1.21.2009

Video Game Review: Skate 2

by Phil Kehres

Skate 2 (rated T for Teen, available on Xbox 360 and PlayStation3)
Review based on demo. Full game release date: January 21, 2009.

When you pick up a skateboarding game, the first thing you want to do is bust out some mad tricks. Skate 2’s biggest flaw is its high learning curve. It’s not an entirely terrible experience, but there’s not much there to motivate you to master the game’s awkward right analog stick-based tricks.


Like many games from Electronic Arts (EA), Skate 2 suffers from focusing too much on style and presentation and too little on core gameplay. One of the first things you’ll notice when you fire up Skate 2 and head into the character creation screen is the obscene amount of product placement. Every item you can purchase for your created skater is licensed apparel. From Adidas shoes to New Era baseball caps, your avatar is basically a rolling billboard. It’s not all bad, however, as the brand names do add a sense of realism and flair to the deep and extensive create-a-skater tool. You could spend hours on character creation, but unfortunately, this is one of the more fun aspects of the game.

When it gets down to the meat of the game, however, Skate 2 falters. After spending several hours with the demo, pulling off tricks was hardly easier that it was when I started. You get the sense there is the potential there for a deep and rewarding system of combos and gnarly tricks, but figuring out how to guide your character with the left stick while timing and pulling off tricks with the right stick is burdensome and frustrating. And then there are totally superfluous actions like being able to get off your board to walk around and move items in the environment. According to the official website, this function is supposed to allow you to “create your own spots” for “sick new game play.” In actuality, it is completely pointless and smacks of lazy programming — why not just, you know, build good tricks into the game? The “off-board” controls and camera are awful, and the whole exercise takes away from the game much more than it could add even if it was well-implemented. Then there’s the so-called “story” which is half-baked — something about your character getting out of jail and having to skate to raise money to free the city from some evil corporation trying to ban skating. It’s just… ugh... terrible. Amend that: Pointless in a skating game, and terrible.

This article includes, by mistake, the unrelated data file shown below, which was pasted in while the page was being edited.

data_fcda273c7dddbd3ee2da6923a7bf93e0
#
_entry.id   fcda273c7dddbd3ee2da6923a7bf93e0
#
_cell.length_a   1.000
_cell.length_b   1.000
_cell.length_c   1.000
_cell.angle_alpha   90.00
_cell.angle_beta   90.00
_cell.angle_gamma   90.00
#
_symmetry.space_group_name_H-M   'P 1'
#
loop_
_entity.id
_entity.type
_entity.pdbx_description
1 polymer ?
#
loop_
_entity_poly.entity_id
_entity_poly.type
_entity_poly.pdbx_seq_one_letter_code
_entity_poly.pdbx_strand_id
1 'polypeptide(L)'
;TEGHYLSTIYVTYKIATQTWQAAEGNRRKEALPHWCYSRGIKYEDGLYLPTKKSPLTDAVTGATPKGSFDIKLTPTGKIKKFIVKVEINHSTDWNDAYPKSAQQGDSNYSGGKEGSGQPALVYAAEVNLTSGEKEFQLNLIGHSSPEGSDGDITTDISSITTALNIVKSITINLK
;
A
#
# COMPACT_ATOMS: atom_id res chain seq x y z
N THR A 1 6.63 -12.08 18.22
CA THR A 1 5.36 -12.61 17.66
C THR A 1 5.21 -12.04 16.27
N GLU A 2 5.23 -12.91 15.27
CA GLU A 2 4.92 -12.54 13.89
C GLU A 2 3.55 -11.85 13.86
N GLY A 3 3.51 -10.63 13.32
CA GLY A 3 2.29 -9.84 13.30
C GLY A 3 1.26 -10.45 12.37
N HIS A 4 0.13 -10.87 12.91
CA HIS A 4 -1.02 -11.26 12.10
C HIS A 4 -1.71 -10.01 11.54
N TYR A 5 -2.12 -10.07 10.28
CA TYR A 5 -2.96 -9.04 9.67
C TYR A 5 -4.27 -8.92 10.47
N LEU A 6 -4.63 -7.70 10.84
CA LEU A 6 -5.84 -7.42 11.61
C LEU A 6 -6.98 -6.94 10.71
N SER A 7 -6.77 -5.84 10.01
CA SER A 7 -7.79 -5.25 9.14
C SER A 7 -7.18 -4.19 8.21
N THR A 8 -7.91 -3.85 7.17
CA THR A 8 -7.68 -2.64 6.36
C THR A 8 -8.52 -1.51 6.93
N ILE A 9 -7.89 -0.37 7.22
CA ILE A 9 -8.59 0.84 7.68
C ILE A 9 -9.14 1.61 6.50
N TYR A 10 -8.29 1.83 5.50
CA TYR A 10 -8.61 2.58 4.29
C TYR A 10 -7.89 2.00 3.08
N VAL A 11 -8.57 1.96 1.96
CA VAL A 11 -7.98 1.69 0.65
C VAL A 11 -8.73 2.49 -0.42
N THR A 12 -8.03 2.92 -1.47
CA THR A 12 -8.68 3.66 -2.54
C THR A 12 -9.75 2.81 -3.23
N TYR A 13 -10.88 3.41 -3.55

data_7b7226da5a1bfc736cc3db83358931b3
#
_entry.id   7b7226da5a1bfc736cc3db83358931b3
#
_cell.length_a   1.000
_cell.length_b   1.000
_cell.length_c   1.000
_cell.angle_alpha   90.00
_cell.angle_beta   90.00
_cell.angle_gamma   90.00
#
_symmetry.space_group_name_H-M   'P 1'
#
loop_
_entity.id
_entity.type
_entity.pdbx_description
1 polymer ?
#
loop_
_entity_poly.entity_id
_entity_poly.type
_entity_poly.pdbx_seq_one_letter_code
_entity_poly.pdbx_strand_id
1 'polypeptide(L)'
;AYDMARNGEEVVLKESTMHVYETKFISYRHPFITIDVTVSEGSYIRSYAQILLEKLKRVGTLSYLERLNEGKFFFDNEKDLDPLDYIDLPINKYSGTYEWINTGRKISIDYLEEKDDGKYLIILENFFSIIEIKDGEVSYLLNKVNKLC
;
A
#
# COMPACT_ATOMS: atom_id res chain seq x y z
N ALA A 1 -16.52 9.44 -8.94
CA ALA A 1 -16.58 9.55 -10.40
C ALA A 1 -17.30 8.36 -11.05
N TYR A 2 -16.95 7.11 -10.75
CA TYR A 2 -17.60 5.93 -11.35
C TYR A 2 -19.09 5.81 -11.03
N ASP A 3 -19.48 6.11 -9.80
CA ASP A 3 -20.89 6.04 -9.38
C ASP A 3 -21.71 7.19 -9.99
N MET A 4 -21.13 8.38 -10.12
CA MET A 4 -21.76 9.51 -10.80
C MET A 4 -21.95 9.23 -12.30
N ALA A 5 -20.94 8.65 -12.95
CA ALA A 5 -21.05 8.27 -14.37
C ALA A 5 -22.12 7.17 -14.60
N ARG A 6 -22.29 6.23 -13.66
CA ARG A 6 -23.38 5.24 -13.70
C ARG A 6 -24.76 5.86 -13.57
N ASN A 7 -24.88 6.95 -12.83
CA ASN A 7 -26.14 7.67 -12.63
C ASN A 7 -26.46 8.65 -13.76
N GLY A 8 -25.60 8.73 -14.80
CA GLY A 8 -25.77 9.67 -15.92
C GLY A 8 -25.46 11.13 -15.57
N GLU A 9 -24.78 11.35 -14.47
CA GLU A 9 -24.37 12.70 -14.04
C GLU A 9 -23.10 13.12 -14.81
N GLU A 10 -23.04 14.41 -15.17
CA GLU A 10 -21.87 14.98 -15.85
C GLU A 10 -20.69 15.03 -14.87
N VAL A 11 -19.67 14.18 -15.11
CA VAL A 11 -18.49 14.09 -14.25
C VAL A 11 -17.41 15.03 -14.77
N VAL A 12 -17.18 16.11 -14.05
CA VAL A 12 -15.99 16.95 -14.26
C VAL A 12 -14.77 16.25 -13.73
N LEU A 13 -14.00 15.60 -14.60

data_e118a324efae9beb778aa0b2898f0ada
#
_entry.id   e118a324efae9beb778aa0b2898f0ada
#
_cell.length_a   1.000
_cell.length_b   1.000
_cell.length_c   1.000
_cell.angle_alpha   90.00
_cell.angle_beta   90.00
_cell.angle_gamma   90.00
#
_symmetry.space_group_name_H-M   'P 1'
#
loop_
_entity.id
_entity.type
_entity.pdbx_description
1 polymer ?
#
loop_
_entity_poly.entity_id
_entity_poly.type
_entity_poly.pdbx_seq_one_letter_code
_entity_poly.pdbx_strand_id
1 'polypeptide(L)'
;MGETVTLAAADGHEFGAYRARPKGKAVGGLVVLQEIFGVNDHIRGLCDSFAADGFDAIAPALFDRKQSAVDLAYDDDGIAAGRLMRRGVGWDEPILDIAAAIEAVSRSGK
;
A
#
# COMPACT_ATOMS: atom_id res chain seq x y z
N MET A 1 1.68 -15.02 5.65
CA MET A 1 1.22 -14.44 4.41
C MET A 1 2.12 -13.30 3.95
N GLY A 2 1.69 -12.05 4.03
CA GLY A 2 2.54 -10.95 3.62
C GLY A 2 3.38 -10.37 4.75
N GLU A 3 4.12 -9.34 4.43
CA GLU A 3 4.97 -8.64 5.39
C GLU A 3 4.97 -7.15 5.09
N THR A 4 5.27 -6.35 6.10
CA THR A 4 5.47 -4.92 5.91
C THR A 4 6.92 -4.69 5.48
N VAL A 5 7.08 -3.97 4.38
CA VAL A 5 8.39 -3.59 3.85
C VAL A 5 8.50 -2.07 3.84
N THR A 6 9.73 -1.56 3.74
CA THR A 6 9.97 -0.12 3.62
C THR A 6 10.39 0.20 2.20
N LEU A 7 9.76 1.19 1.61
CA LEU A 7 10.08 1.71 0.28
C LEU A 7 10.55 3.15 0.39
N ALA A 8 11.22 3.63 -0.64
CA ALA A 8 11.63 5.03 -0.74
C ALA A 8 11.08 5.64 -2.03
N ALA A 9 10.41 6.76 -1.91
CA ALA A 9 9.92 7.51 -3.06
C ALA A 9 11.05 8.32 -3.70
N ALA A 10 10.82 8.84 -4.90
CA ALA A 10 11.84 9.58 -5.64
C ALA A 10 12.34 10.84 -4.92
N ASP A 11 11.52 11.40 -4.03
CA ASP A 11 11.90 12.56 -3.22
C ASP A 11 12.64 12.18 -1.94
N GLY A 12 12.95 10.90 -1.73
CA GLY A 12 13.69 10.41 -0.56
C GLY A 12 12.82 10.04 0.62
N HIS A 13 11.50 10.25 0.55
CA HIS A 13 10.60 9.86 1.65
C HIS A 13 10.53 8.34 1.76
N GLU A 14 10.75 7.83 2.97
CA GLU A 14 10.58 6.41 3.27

That’s not to say there aren’t any redeeming qualities to the game, though. If you can manage to master some cool tricks, there is a pretty nifty little replay mode that allows you to edit, save upload and share your best videos. The character models and environments are well-done graphically, and the physics engine is quite good. Tricks look smooth and natural when you manage to pull them off. Crashes look realistic, though there is the occasionally occurrence of a crash that doesn’t look that bad but, for whatever reason, the physics engine goes crazy and leaves your character writhing in pain for too long, as if he’d just fallen off a building. The physics are best showcased in the “Hall of Meat” multiplayer mode, which allows players to compete in scenarios where the most brutal wipeouts garner the most points — it’s sadistically gratifying, and probably how I would spend most of my time with this game. There’s a decent soundtrack full of licensed music and a good selection of pro skaters in the game (though obviously lacking the big names of Tony Hawk and his crew) as well.

In the end, unfortunately, the bad outweighs the good. The biggest knock on the game is that too much attention is paid to capturing the skating culture — the clothes, the attitude, the trite and overblown jargon — at the expense of time that should have been spent creating a more natural and intuitive control scheme. A game like this needs to be fun and playable out of the box in order to be successful, and this is where Skate 2 fails. Sure, you can create a kickass skater decked out in a Volcom hoodie, but it’ll take you hours before you can get him to do anything fun.

The best games ease you in and make you want to keep playing much longer than you should. Skate 2 breaks your spirit and makes you want to throw the disc in the garbage after fifteen minutes. Okay, it’s not that bad, but unless you’re a veteran of the previous Skate title or just really dedicated to skateboarding and yearning for a new virtual expression for your fandom, I’d stay away from this one.

Final verdict: 2.5/5

(Phil Kehres also is the co-author of Excuse Me, Is This Your Blog?)

(Promotional screenshot of Skate 2 provided by Electronic Arts. To see a trailer for Skate 2, please check below.)










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